Here are some major and useful tips:

  • Do your research. Based on your home country and the foreign country you intend to travel to, there are guidelines and regulations specific to every countries entry requirements. Do not hesitate to ask questions at the foreign countries’ consulates located in your home country. It is better to ask a question when you are unsure, than to guess and then walk into the Consulate on the day of your visa appointment and get turned away. Believe me…it’s an embarrassing and frustrating experience!!
  • For the most part, every long stay visa requires that you obtain a medical certificate (a document issued by your physician stating that you are in good health and not a threat to the public based on the 2005 World Health Organization). Here is an example for Spain:
  • Also, for long stay visas, all applicants (but don’t quote me on this as all countries have different requirements) must receive a livescan/DOJ clearance and Apostille/authentication. So you know how you get a livescan for your job in your home country? Think of applying for a visa like applying for a job. They want to know where you have been and if you are prone to stir up any trouble in THEIR country. So this step can be a stressfully long process. First, you have to go to a local facility that offers Livescan Fingerprinting. Make sure you use the correct document (Form BCIA 8016) based on the type of visa you are applying for. Then you wait about 1-2 weeks for your “results” to be mailed to you. Next, you email a copy of your results to ‘‘ (see Step#4), and wait about 1-2 weeks for them to mail you an official document with all the right signatures (from the Criminal Identification Specialist for the Attorney General). Now, you have to visit the Secretary of State (or you can mail, but I highly suggest you walk in and spare 1-2 hours of your day, versus waiting another 1-2 weeks for the document to be mailed back to you) to get your document notarized for authentication (aka an Apostille – and DO NOT remove staple as it breaks seal and makes the document invalid). And lastly, the document needs to be translated (I suggest searching for a foreign language translating notary) to the native language spoken in the country you intend to visit. So as you can see, this process can take up to 3-6 weeks, so do not procrastinate and do not sleep on how important this document is!!
  • You must also be able to prove that you can support yourself financially. So whether you have grants/scholarships/financial aid, or your host family provides you with a notarized letter stating that they will cover your room/board and any costs incurred from unforeseen emergencies that might occur, or you are able to prove the funds that are in your bank account. Either way, don’t think another country is going to welcome you with open arms as a drifter with no income and with intentions to stay longer than 90 days.
  • Visa Costs can rack up to about $255+ (depending on your home country and destination) = Livescan Fingerprint ($50) + SOS Certification/Apostille ($25) + Pre-Postage USPS Return Mailing Envelope for Passport ($20) + Visa Application Fee Money Order ($160)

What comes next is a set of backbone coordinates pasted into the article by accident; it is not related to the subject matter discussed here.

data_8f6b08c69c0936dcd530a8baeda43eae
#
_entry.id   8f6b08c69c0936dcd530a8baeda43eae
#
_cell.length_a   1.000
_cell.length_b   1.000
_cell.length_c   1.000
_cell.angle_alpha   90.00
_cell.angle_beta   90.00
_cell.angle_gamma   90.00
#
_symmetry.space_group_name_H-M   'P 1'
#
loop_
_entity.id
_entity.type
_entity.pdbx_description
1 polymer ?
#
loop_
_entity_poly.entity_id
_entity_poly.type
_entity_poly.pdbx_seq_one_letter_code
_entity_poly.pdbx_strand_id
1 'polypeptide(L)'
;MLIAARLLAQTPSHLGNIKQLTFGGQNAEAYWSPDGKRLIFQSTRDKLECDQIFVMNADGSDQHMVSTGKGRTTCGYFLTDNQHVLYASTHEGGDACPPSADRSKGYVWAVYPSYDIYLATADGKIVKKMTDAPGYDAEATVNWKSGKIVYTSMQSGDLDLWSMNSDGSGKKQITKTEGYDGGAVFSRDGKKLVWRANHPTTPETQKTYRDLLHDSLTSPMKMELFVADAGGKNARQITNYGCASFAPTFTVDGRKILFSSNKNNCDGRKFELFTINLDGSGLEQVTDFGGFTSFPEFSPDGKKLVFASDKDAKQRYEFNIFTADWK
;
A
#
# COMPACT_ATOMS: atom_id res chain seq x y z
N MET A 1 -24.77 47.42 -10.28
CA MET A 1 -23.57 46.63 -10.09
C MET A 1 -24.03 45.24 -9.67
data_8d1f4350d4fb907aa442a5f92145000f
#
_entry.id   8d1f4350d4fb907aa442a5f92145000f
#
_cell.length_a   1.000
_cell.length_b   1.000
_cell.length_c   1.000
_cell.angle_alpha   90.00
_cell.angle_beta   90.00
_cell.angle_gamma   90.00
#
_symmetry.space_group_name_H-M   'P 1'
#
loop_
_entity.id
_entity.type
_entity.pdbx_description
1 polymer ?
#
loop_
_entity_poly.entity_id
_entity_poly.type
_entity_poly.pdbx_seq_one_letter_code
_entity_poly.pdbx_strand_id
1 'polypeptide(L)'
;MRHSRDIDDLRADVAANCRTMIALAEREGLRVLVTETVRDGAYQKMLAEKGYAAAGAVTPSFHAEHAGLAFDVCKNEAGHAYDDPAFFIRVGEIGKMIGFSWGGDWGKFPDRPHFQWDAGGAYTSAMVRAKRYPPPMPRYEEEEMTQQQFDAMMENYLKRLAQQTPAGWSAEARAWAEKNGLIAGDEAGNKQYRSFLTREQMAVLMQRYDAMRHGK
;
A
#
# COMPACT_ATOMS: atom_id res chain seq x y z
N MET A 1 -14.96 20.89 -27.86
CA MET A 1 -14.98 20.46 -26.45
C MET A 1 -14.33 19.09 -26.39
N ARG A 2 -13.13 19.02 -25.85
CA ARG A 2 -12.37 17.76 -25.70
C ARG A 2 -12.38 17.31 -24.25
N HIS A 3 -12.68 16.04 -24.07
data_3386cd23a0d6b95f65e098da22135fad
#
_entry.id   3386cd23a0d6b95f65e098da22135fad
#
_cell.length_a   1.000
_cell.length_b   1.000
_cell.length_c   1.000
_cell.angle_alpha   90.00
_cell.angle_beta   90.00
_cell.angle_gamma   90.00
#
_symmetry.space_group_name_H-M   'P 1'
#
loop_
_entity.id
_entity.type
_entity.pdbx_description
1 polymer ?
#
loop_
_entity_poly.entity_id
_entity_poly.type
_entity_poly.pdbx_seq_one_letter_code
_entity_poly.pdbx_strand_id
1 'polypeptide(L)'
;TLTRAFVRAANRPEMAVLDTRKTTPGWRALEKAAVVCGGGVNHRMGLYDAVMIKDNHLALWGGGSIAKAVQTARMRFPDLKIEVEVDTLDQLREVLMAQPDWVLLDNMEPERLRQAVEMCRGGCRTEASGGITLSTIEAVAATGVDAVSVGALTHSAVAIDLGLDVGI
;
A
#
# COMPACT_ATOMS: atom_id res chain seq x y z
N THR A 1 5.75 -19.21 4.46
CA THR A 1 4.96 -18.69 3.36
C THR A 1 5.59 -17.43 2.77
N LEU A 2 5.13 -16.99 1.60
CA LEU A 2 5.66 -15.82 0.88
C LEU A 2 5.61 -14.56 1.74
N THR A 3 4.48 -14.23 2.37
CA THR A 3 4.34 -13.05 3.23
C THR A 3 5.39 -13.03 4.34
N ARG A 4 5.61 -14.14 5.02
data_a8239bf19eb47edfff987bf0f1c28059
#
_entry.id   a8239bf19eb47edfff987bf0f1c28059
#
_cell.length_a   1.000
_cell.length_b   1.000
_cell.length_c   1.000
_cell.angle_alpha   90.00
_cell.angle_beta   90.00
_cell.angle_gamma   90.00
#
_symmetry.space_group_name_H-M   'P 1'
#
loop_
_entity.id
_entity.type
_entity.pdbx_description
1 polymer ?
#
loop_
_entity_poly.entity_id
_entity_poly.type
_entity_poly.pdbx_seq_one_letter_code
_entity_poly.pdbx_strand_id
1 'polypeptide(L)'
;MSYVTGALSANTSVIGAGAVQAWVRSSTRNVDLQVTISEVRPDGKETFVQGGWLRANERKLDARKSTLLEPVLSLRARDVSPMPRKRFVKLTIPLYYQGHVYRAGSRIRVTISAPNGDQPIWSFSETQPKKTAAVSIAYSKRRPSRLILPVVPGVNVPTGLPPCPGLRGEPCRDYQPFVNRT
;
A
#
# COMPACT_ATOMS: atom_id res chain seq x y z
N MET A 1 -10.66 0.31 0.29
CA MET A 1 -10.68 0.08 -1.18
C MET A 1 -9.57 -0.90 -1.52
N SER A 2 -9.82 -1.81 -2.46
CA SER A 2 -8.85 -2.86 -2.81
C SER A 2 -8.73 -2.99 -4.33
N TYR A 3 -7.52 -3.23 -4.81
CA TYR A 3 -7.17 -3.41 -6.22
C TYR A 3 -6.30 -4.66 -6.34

• Do exactly what it says on the visa requirements page for your chosen place of travel AND SOME!! And here is a helpful tip based on personal experience about a year ago… For some countries, it says that you cannot apply for visa more than 3-4 months before “date of departure” and no less than 1 month. But to them, “date of departure” may translate as “date that program/classes begin”. Can we all agree that “departure date” and “program date” are 2 completely different things? The reality is that everyone makes mistakes, but under these circumstances, rules are rules, and even if the Consulate does not display their information accurately, they cannot process your application and you will have to hope that another appointment is made available (which is very unlikely as appointments book up 3 months in advance). For more personal experiences, try searching for the Consulate you intend to apply on and check out reviews from other applicants.
  • Remember, you want to schedule your visa appointment 6-7 months (in advance) before you are expected to begin your work or study program. So if your job or classes begin in August, you want to schedule your April visa appointment in January.
  • Be warned that you may have all of your documentation (that you know of). But something may “go wrong” during your appointment, and you may be told that something is missing or you have “too many breaks” in your class schedule or your “employer” didn’t sign ALL the right documents. And you may go in thinking you were going to receive a 6 month visa and only get approved for 4. Keep this “worst case scenario theory” in mind before you make any life changing decisions (like renting your apartment out to someone else or spending money on expenses that are non-refundable) or make any big promises to individuals in your country of travel. But also, if the Consulate begins processing your application, they may take your payment and passport and instruct you to bring back any missing documents, and you will not need an appointment to return after they hold on to your passport. In this case, you just want to make sure you retrieve all the requested documents in time for them to mail your passport back to you in the expected 3-4 weeks. Just a heads up. Just want you to think smart and don’t set yourself up for disappointment. So just make sure you are thorough in all aspects.
  • Useful Sites for Travel Preparation:

Applying for a visa is a major process. Come on…think about it. Imagine when you are just trying to move to another state, you have to get a new I.D. and change your car plates and complete all types of documentation to show you are now a resident of another state in your own home country. So entering another country is 5 times the extreme. So do not take the process for granted. Do not underestimate how serious (some) other countries are about keeping you OUT of their country.

Set a goal. Do your research. Establish a plan. Consider your budget. And plan in advance. Change is already an overwhelming and scary thought in itself. So you want to pace yourself to ensure you are in good spirits and have high hopes (optimism) throughout the process.

If you have any visa questions please ask in the comment area below, as I have experience with multiple countries. And please share your experiences also. Unexpected experiences, such as my example in #6 above, are what people want and need to know.

Thank you for reading. I am looking forward to learning about your visa experiences.

ATENCIÓN: Por favor, utilice este enlace, Free Translation, para traducir mis posts. Una vez que usted visite el sitio traducción, se encuentra la “lengua” (con la imagen del mundo junto a él), en la parte superior derecha, para elegir el idioma que prefiera. Gracias.